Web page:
How night-time blue light increases your colon cancer risk by 60 percent

Artificial light has become the main source of light exposure for a huge portion of the world, especially in developed countries like the U.S. And the spectrum of light that’s now taking center stage in our lighting choices, electronics and more is blue light.

Sadly, the negative impact that blue light has on our health has been slowly coming to light…

You see, blue light is high-energy visible light (HEV) and is different from the UV (ultraviolet light) that comes from the sun.

While blue light encompasses wavelengths of 400 nm to 500 nm, UV light rings in from 100 nm to 400 nm. And though blue light is capable of reaching the retina of your eye, UV light is blocked from entering your eye by your cornea and crystalline lens.

This means that while UV light can do surface damage if you’re exposed for too long of time periods (think that nasty sunburn from a day at the beach), blue light with its deep penetration can impact your health below the surface.

In fact, studies have found associations between nighttime exposure to artificial light — especially blue light — and numerous health problems ranging from sleep disorders and obesity to an increased risk of various types of cancer, especially in night-shift workers.

Now, blue light from artificial light sources has another dangerous issue chalked up in its column — colorectal cancer.

Outdoor lighting at night and your cancer risk

A team of researchers led by the Barcelona Institute for Global Health (ISGlobal) recently conducted the first study analyzing the association between nighttime exposure to outdoor artificial light and colorectal cancer. And their findings, published in Epidemiology, are going to make you want to purchase blackout curtains.

The scientists combed through data on approximately 2,000 adults in Barcelona and Madrid. And just to make it fair and eliminate any confounding issues that could contaminate the results, they excluded data for night-shift workers, since night shift work is already linked to colon cancer. They then estimated each person’s probable nighttime exposure to outdoor artificial light based on images from the International Space Station (ISS).

And here’s where it gets scary…

Results from both cities showed that participants with the highest exposures to outdoor blue light had a whopping 60 percent higher risk of developing colorectal cancer than those with less blue light exposure.

How frightening is that? Just being exposed to more light in the blue light spectrum during the nighttime hours caused the risk of colorectal cancer to skyrocket.

The team found no such association between full-spectrum light and colon cancer.

The melatonin connection

But how does this work? Why would blue light exposure lead to colon cancer?

The researchers explained it this way…

“Nighttime exposure to light, especially blue-spectrum light, can decrease the production and secretion of melatonin, depending on the intensity and wavelength of the light.”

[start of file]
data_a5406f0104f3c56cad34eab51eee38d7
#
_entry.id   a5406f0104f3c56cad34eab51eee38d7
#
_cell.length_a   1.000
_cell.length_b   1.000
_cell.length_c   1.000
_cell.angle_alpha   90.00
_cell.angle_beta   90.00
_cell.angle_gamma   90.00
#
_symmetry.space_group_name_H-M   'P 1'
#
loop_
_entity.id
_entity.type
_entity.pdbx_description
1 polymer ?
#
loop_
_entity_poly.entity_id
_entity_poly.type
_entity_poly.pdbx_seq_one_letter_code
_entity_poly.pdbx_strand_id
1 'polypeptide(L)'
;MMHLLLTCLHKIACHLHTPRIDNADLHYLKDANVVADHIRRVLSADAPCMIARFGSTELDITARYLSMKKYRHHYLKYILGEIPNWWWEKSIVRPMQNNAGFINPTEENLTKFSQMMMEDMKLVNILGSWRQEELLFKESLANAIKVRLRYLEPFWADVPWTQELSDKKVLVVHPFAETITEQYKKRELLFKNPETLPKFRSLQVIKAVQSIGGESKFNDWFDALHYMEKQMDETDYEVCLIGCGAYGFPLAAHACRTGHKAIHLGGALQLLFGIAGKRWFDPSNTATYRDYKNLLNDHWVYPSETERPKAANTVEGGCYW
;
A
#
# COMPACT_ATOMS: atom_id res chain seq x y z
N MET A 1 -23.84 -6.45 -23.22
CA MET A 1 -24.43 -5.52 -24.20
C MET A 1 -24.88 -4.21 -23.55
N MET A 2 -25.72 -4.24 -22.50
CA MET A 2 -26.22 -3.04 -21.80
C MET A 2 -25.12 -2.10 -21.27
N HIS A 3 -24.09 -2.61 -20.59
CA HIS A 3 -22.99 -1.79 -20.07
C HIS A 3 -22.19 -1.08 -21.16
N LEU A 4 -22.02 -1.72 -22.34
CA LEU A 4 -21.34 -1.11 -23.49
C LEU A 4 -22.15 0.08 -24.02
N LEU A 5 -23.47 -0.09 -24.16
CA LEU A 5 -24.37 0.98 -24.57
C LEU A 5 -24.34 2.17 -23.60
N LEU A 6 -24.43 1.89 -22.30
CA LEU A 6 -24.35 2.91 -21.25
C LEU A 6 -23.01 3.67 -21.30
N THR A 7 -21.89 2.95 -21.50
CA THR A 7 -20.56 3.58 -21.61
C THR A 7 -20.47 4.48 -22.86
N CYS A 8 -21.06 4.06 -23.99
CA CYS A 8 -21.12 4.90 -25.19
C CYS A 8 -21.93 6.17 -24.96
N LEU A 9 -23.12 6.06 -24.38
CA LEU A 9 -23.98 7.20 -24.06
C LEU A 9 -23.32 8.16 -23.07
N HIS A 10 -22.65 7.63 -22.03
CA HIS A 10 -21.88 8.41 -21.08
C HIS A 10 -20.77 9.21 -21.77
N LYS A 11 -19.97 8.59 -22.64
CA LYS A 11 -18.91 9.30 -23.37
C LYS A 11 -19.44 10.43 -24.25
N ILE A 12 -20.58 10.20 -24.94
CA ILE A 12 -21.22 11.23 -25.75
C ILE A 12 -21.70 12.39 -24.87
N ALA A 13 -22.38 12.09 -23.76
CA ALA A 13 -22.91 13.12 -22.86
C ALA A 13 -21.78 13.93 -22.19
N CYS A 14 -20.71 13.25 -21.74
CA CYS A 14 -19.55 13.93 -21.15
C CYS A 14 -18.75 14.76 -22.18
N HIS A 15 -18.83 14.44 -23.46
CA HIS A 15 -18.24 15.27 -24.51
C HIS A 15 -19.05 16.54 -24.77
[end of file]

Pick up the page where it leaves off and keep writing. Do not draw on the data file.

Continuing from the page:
That’s important since melatonin has been found in previous studies to inhibit colon cancer migration and metastasis and to have “anticancer activity,” which makes it easy to see why if you blocked melatonin, colorectal cancer could be the result.

Related: Boost you sleep to boost cancer survival

This makes it vital then to eliminate as much blue light exposure at night as possible. While you may not have control of the lighting you’re exposed to outside that comes from street lights and commercial billboards, if you want to avoid upping your risk for colon cancer, start decreasing your exposure from other sources of blue light, like white LEDs and tablet and phone screens.

This means that you should choose light bulbs with a warm tone, limit screen time at night and install blue light filtering apps to help.

Could supplements help? Melatonin has a safe reputation as a sleep aid and if blue light exposure decreases the body’s natural production, it’s certainly worth considering.

Additionally, some eye health supplements, like Peak Vision Support, contain special formulations of lutein and zeaxanthin that protect eyes against blue light damage.

Sources:

UV vs. blue light: Which is more dangerous? — Healio

Therapeutic Opportunities in Colorectal Cancer: Focus on Melatonin Antioncogenic Action — Hindawi

nighttime exposure to blue light associated with increased risk of colorectal cancer — EurekAlert!

The Role of Melatonin in Colorectal Cancer — Springer Link

Tips to Reduce Hazard of Blue Light — YourSightMatters.com

Dr. Adria Schmedthorst

By Dr. Adria Schmedthorst

Dr. Adria Schmedthorst is a board-certified Doctor of Chiropractic, with more than 20 years of experience. She has dedicated herself to helping others enjoy life at every age through the use of alternative medicine and natural wellness options. Dr. Schmedthorst enjoys sharing her knowledge with the alternative healthcare community, providing solutions for men and women who are ready to take control of their health the natural way.